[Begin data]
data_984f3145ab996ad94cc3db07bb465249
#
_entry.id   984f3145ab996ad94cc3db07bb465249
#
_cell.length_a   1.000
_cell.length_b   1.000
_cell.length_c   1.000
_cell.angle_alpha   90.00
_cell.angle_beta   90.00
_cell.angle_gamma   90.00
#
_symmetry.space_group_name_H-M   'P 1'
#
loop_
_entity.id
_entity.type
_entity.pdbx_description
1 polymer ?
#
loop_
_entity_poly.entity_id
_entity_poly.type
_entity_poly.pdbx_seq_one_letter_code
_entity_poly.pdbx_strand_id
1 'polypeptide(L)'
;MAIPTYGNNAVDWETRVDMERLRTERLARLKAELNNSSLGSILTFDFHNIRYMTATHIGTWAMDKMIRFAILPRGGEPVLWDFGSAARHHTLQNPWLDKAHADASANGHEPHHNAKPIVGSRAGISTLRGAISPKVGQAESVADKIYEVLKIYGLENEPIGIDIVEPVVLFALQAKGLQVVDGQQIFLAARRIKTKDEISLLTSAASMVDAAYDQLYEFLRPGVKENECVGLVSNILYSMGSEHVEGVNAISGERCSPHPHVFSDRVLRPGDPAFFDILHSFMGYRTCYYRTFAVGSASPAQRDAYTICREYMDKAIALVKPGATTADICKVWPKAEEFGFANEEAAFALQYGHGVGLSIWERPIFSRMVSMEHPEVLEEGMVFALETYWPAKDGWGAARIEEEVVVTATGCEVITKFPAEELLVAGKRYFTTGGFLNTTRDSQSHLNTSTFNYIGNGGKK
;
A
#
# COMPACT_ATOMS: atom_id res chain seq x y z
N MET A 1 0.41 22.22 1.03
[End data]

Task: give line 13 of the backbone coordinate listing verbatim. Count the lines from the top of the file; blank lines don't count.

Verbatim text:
#